UAE authorities have also spied on international journalists, activists, and even world leaders using sophisticated Israeli and EU-produced spyware, or with the help of former US intelligence officials. Some of those whose communications and devices were targeted by the government surveillance and who are residents of the UAE, were subsequently arrested and abused in detention. Among them is the prominent Emirati human rights activist Ahmed Mansoor [see: https://humanrightsdefenders.blog/2016/08/29/apple-tackles-iphone-one-tap-spyware-flaws-after-mea-laureate-discovers-hacking-attempt/]. A UAE court sentenced Mansoor to 10 years in prison in May 2018 following a grossly unfair trial, partly based on private email exchanges and WhatsApp conversations. See also: https://humanrightsdefenders.blog/2019/11/05/massive-call-in-support-of-ahmed-mansoor-at-his-50th-birthday-how-can-emirates-remain-deaf/ and https://www.trueheroesfilms.org/thedigest/laureates/074ACCD4-A327-4A21-B056-440C4C378A1A

The UAE authorities should take immediate steps to bring the penal code and cybercrime law into line with international and regional standards on free speech and individual freedoms, Human Rights Watch said. The UAE has not ratified the ICCPR, article 19 of which outlines the right to freedom of opinion and expression. But it is a state party to the Arab Charter on Human Rights. Article 32 of the Arab Charter ensures the right to information, freedom of opinion and freedom of expression, and article 24 guarantees the right to freedom of political activity, the right to form and join associations, and the right to freedom of assembly and association.

The UAE cannot market itself as a reformist and tolerant state while introducing new laws that increase its already alarming levels of repression and censorship,” Page said….

The piece further provides a detailed analysis of penal and Cybercrimes Law.

https://www.hrw.org/news/2022/06/05/uae-sweeping-legal-reforms-deepen-repression

NGOs condemn arbitrary arrest of pro-democracy activists in Hong Kong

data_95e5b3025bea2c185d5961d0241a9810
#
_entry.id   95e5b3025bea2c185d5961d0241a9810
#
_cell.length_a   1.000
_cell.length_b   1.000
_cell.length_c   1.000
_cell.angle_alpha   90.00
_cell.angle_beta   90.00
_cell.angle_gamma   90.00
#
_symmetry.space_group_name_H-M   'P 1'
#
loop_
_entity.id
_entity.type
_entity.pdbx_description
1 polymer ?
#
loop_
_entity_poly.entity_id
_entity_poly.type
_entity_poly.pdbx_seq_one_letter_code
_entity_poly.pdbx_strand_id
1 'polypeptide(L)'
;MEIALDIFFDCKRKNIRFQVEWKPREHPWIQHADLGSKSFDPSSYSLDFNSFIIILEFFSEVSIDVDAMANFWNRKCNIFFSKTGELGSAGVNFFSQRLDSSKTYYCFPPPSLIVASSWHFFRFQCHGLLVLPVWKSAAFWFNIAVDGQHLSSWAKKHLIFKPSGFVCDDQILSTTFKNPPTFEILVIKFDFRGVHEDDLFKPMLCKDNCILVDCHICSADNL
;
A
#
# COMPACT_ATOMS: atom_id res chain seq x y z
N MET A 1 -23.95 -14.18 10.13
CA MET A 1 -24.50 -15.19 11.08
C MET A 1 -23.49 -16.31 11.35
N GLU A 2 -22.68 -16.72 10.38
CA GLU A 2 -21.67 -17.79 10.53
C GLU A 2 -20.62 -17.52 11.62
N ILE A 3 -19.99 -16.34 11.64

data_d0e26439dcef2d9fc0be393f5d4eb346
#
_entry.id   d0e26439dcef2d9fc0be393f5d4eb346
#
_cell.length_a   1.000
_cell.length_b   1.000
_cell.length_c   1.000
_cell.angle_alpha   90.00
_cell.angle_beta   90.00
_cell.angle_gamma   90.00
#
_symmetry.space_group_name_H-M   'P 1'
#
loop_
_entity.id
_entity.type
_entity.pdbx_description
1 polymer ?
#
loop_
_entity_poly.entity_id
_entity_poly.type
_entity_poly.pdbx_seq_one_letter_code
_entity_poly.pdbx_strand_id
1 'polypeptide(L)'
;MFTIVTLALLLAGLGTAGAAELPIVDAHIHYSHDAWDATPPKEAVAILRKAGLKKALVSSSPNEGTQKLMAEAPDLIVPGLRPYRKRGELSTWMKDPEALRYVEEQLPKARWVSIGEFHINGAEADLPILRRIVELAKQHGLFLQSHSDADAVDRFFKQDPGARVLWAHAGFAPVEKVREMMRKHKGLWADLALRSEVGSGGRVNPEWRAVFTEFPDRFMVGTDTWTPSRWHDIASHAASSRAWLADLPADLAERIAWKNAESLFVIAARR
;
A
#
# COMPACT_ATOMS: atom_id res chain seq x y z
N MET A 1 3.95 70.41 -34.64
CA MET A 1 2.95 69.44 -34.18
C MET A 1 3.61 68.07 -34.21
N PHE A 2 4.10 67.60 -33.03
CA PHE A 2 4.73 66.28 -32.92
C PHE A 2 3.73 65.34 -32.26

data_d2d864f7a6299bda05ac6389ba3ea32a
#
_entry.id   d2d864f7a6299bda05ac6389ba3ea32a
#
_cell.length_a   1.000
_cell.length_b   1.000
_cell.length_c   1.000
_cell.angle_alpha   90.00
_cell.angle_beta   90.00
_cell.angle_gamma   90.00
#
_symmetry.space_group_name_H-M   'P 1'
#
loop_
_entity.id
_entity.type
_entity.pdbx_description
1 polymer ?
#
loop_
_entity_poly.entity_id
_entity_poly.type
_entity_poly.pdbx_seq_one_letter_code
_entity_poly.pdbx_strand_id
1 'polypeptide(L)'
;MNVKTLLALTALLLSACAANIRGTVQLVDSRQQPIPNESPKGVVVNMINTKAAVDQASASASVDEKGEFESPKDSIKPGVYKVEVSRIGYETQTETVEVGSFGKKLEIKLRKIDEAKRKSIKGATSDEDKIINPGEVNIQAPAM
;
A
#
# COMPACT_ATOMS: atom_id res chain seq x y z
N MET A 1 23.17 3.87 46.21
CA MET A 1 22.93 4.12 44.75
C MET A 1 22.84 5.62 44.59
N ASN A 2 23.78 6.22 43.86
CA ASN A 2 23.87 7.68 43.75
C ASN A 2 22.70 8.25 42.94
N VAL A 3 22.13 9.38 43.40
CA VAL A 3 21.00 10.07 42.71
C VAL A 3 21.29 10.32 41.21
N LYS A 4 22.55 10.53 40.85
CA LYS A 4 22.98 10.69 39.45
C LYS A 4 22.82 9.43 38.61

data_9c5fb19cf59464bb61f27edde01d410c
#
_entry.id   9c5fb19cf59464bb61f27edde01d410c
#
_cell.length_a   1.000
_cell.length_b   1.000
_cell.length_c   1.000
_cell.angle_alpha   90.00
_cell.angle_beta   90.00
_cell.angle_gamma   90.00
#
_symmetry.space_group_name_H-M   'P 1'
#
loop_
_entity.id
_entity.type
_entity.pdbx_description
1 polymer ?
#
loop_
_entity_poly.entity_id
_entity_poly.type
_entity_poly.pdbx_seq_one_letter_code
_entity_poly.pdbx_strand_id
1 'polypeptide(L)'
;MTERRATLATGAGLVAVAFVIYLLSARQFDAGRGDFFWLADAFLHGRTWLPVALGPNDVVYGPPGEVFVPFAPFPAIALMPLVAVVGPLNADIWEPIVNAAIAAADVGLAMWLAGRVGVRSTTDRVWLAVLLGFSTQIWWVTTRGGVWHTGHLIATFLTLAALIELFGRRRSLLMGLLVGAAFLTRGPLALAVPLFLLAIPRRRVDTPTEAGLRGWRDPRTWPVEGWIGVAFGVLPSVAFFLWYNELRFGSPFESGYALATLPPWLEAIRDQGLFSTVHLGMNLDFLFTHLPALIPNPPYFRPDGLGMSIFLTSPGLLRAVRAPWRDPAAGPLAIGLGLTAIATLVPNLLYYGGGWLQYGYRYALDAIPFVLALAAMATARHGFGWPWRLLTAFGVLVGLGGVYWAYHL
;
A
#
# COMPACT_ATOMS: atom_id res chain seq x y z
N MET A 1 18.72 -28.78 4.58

May 15, 2022

NOGs (such as Human Rights Watch and the Human Rights Foundation) have condemned the arrest of Cardinal Joseph Zen, as well as the lawyer Joseph Zen, the singer Denise Ho and the scholar Hui Po-Keung, for having maintained contacts with foreign forces in Hong Kong.

HRW Senior China researcher Maya Wang, said that “the arrest of a 90-year-old cardinal is the latest example of the city’s human rights freefall in recent years.

The four, along with former lawmaker Cyd Ho, who is already in jail, were part of the 612 Humanitarian Aid Fund, which provided medical, legal and psychological help to protesters arrested during the 2019 pro-democracy protests in Hong Kong. Kong.

Denise Ho, Margaret Ng, and others affiliated with Stand News, an independent pro-democracy online publication, were previously arrested by national security police in December 2021 under allegations of publishing “seditious” and “inflammatory” materials. Denise Ho formerly served on the board of Stand News, but stepped down in November 2021. Meanwhile, the 612 Humanitarian Support Fund ceased operations in October 2021 after national security police and Chinese state-backed media requested information on its beneficiaries and donors.

Maya Wang has specified that Hong Kong has “long been a regional leader in openness and respect for the rule of law, but now competes for the first places in Asia for repression and political prisoners.”

The people of Hong Kong have been unequivocal in their demand for human rights, and governments around the world should be unequivocal in their response to that call,” concluded the HRW researcher.

https://mailchi.mp/hrf.org/hong-kong-hrf-condemns-arbitrary-arrest-of-denise-ho-and-colleagues?e=f80cec329e

New program director of Human Rights Watch generates interest

May 7, 2022

In 1 May 2022 the Times of Israel reported that “Sari Bashi, a longtime activist with the organization who is married to a Palestinian, to head up programming at HRW amid search for successor to departing director Kenneth Roth” {see also: https://humanrightsdefenders.blog/2022/04/27/after-almost-30-years-kenneth-roth-will-leave-human-rights-watch/]

I’m thrilled, honored, humbled and grateful to announce that next month, I will begin my appointment as @hrw’s new Program Director, supervising our research and investigations as we reorient ourselves to strengthen the broader human rights ecosystem and meet today’s challenges,” Bashi tweeted on Friday.

In the past, Bashi, a lawyer by training, co-founded and directed Gisha, an organization that pushes for freedom of movement for Palestinians in Gaza. From 2015 to 2018 she served as the director of Israel-Palestine for HRW, and returned to the organization last year as a special adviser.